Save for the future with your workplace pension.
A workplace pension is a tax efficient way of saving for retirement that’s set up for you through your workplace and it’s a term used to describe all forms of pension scheme offered by an employer.
A workplace pension aims to make saving for retirement easy and straightforward. Contributions to your pension pot are usually paid in by you and your employer each month.
The tax efficiency of contributing to a workplace pension is achieved in differing ways. Through salary sacrifice and net pay arrangements, you will pay less tax as contributions are taken from your pay before you are taxed. Alternatively, there is relief at source, where contributions are paid after you have been taxed and basic rate tax relief is then added to your pot with each contribution. For more details on these methods of contributing, please see our Putting money into your pension page. How you contribute will depend on the type of scheme you’re in and how your employer has set up to pay contributions.The value of any tax benefits will depend on your individual circumstances and may be subject to change.
The sooner you start saving, the more time your money has to potentially grow. The normal minimum pension age for taking benefits from a pension is usually 55 – this is rising to age 57 from 2028.
How do you join a workplace pension scheme?
When you work for an employer, they need to set up a workplace pension scheme by law – this is called auto-enrolment. This applies to any size of business, even small employers. You should be enrolled from the date you start with the company if you’re eligible.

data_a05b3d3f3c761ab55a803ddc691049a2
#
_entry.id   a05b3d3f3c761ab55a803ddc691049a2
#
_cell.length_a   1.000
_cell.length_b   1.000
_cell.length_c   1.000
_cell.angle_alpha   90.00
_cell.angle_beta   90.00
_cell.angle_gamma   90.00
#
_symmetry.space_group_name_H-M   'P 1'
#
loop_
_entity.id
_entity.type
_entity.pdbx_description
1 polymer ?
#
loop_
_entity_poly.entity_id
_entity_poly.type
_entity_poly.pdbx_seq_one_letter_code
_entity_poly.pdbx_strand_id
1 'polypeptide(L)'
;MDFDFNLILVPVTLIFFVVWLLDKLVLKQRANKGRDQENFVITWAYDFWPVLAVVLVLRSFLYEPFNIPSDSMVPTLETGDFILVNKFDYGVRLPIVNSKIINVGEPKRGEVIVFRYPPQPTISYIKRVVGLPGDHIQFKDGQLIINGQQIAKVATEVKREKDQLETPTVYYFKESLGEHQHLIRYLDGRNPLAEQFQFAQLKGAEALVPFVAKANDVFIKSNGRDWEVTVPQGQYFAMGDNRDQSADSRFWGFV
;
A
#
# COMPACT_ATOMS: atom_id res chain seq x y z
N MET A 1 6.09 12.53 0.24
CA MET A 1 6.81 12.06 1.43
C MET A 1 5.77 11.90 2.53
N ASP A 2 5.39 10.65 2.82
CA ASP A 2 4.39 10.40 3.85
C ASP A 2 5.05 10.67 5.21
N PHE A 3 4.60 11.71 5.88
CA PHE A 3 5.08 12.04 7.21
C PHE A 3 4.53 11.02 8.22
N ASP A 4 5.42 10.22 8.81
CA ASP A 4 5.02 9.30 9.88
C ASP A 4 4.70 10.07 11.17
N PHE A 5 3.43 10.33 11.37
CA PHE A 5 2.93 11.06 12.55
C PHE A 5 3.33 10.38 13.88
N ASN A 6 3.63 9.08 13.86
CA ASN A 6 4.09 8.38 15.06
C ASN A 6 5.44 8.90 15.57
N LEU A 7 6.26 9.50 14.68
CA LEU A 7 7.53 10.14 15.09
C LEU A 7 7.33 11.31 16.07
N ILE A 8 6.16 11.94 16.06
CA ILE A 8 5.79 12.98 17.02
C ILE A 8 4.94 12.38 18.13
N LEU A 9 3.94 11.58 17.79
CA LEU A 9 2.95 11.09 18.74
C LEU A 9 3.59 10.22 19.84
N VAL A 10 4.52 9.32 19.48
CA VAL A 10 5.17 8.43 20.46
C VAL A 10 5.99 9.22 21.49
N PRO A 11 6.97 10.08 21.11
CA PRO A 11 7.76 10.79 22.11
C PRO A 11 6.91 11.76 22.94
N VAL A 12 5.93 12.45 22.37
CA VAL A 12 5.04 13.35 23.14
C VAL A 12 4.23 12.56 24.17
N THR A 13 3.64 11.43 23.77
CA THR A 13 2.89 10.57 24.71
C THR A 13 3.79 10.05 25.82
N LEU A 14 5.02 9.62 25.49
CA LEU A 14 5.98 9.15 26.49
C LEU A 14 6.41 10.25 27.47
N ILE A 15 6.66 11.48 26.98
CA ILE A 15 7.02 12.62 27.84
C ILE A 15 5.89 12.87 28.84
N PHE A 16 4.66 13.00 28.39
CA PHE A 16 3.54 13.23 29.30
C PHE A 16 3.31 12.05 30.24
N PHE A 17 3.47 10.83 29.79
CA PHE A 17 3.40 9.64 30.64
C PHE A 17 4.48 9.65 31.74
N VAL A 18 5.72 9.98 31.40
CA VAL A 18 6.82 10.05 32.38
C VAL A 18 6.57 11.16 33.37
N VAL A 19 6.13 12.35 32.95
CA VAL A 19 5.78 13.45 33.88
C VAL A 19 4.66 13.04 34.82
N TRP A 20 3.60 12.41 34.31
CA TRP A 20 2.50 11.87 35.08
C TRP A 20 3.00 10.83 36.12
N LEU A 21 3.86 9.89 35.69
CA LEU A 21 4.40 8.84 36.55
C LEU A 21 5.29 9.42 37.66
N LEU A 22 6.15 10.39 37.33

You’ll be eligible for your employer’s workplace pension scheme and automatically enrolled if all of the following apply:
- You’re classed as a ‘worker’
- You’re aged between 22 and the current State Pension age
- You earn at least £10,000 a year
- You usually work in the UK
If you don’t meet this criteria, you still have a right to opt in to the pension scheme if you wish. However, your employer doesn’t have to contribute if you earn the same or less than:
- £520 a month
- £120 a week
- £480 over 4 weeks
You also have the right to opt out of your workplace pension, but think carefully before you do this. Opting out means you’ll miss out on contributions from your employer and won’t benefit from the tax efficiency of contributing.
Are there different types of workplace pension?
There are several different types of workplace pension schemes. Two of the most common are defined-contribution and defined-benefit pension schemes.
A defined-contribution pension scheme is the most common way to save for retirement in a tax efficient manner. You and your employer contribute to help you build a pot of money. You can then choose how to take this money as an income when you retire.
- The value of your pension pot may fall as well as rise depending on your chosen investments perform. The value of your pension pot when you come to take benefits could be less than has been paid in.
You can usually take 25% of your pension as a tax-free lump sum and use the rest to purchase an annuity, move into flexi-access drawdown, or take as a taxable lump sum.
A defined-benefit pension scheme is usually only available in the public sector, or if you’re in an older workplace pension scheme. If you have a defined-benefit pension, you’ll usually be in a ‘final salary’ or ‘career average’ scheme. You’ll normally contribute a percentage of your pay into the pension each time you get paid, and your employer will do the same.
How much you receive from a defined-benefit pension scheme is dependent on the scheme’s rules, rather than how much you’ve invested or contributed.
You'll either get a proportion of your final salary for each year of service as a scheme member (this can be different to service with the employer). This is known as a final salary pension. Or with a career average scheme, you’ll receive your pension based on the average of your pensionable earnings throughout your career while a scheme member. In this type of defined-benefit scheme, your average pensionable earnings are revalued to account for inflation to give your final pension value. You can also usually take a tax-free lump sum with defined-benefit schemes